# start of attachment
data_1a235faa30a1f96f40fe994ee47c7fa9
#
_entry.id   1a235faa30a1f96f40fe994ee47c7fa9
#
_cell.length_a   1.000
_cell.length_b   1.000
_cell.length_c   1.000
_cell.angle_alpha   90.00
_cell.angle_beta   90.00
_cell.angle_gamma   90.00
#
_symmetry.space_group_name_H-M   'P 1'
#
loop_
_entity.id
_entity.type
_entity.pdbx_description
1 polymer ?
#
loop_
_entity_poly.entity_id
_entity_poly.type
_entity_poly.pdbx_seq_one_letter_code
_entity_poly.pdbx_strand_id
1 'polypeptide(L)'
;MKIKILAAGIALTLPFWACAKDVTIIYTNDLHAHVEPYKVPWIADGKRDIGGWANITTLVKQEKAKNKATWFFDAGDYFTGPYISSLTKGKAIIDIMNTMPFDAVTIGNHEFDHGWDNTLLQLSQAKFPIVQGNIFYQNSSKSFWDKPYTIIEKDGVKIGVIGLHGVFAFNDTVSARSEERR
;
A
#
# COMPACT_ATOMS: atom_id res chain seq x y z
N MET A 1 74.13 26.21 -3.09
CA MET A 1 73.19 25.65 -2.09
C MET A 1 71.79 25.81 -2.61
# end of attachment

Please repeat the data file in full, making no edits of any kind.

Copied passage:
data_1a235faa30a1f96f40fe994ee47c7fa9
#
_entry.id   1a235faa30a1f96f40fe994ee47c7fa9
#
_cell.length_a   1.000
_cell.length_b   1.000
_cell.length_c   1.000
_cell.angle_alpha   90.00
_cell.angle_beta   90.00
_cell.angle_gamma   90.00
#
_symmetry.space_group_name_H-M   'P 1'
#
loop_
_entity.id
_entity.type
_entity.pdbx_description
1 polymer ?
#
loop_
_entity_poly.entity_id
_entity_poly.type
_entity_poly.pdbx_seq_one_letter_code
_entity_poly.pdbx_strand_id
1 'polypeptide(L)'
;MKIKILAAGIALTLPFWACAKDVTIIYTNDLHAHVEPYKVPWIADGKRDIGGWANITTLVKQEKAKNKATWFFDAGDYFTGPYISSLTKGKAIIDIMNTMPFDAVTIGNHEFDHGWDNTLLQLSQAKFPIVQGNIFYQNSSKSFWDKPYTIIEKDGVKIGVIGLHGVFAFNDTVSARSEERR
;
A
#
# COMPACT_ATOMS: atom_id res chain seq x y z
N MET A 1 74.13 26.21 -3.09
CA MET A 1 73.19 25.65 -2.09
C MET A 1 71.79 25.81 -2.61